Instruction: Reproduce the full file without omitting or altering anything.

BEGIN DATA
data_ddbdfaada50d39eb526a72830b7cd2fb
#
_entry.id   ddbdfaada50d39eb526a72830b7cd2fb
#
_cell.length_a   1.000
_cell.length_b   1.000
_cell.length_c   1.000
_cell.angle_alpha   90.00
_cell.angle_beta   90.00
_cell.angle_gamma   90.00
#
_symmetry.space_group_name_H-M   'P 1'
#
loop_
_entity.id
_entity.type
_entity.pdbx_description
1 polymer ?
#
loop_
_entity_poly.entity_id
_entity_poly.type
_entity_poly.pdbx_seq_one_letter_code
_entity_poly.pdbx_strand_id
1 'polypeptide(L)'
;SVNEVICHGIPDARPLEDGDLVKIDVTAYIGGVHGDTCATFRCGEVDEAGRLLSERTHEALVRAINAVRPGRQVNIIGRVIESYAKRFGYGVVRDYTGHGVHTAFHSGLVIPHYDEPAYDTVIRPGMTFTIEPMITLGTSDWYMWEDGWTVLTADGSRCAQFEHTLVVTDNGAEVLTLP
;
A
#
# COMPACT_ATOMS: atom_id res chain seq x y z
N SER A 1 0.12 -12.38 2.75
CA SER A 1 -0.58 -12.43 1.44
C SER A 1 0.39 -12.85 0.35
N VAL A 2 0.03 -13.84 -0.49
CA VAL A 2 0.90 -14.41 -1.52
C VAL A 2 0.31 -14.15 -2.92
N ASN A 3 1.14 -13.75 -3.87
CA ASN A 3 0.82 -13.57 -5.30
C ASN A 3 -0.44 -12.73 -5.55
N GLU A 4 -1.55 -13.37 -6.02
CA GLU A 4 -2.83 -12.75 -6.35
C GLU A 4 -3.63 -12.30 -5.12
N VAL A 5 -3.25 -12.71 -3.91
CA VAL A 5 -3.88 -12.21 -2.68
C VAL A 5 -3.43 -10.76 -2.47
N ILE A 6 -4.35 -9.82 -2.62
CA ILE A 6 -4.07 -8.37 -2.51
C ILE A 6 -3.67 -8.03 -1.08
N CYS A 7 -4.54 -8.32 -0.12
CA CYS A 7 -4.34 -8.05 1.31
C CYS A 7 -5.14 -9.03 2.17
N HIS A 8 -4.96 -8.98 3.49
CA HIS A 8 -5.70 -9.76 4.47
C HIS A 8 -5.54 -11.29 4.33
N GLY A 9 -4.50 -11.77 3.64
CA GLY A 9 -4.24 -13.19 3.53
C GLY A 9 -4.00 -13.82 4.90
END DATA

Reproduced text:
data_ddbdfaada50d39eb526a72830b7cd2fb
#
_entry.id   ddbdfaada50d39eb526a72830b7cd2fb
#
_cell.length_a   1.000
_cell.length_b   1.000
_cell.length_c   1.000
_cell.angle_alpha   90.00
_cell.angle_beta   90.00
_cell.angle_gamma   90.00
#
_symmetry.space_group_name_H-M   'P 1'
#
loop_
_entity.id
_entity.type
_entity.pdbx_description
1 polymer ?
#
loop_
_entity_poly.entity_id
_entity_poly.type
_entity_poly.pdbx_seq_one_letter_code
_entity_poly.pdbx_strand_id
1 'polypeptide(L)'
;SVNEVICHGIPDARPLEDGDLVKIDVTAYIGGVHGDTCATFRCGEVDEAGRLLSERTHEALVRAINAVRPGRQVNIIGRVIESYAKRFGYGVVRDYTGHGVHTAFHSGLVIPHYDEPAYDTVIRPGMTFTIEPMITLGTSDWYMWEDGWTVLTADGSRCAQFEHTLVVTDNGAEVLTLP
;
A
#
# COMPACT_ATOMS: atom_id res chain seq x y z
N SER A 1 0.12 -12.38 2.75
CA SER A 1 -0.58 -12.43 1.44
C SER A 1 0.39 -12.85 0.35
N VAL A 2 0.03 -13.84 -0.49
CA VAL A 2 0.90 -14.41 -1.52
C VAL A 2 0.31 -14.15 -2.92
N ASN A 3 1.14 -13.75 -3.87
CA ASN A 3 0.82 -13.57 -5.30
C ASN A 3 -0.44 -12.73 -5.55
N GLU A 4 -1.55 -13.37 -6.02
CA GLU A 4 -2.83 -12.75 -6.35
C GLU A 4 -3.63 -12.30 -5.12
N VAL A 5 -3.25 -12.71 -3.91
CA VAL A 5 -3.88 -12.21 -2.68
C VAL A 5 -3.43 -10.76 -2.47
N ILE A 6 -4.35 -9.82 -2.62
CA ILE A 6 -4.07 -8.37 -2.51
C ILE A 6 -3.67 -8.03 -1.08
N CYS A 7 -4.54 -8.32 -0.12
CA CYS A 7 -4.34 -8.05 1.31
C CYS A 7 -5.14 -9.03 2.17
N HIS A 8 -4.96 -8.98 3.49
CA HIS A 8 -5.70 -9.76 4.47
C HIS A 8 -5.54 -11.29 4.33
N GLY A 9 -4.50 -11.77 3.64
CA GLY A 9 -4.24 -13.19 3.53
C GLY A 9 -4.00 -13.82 4.90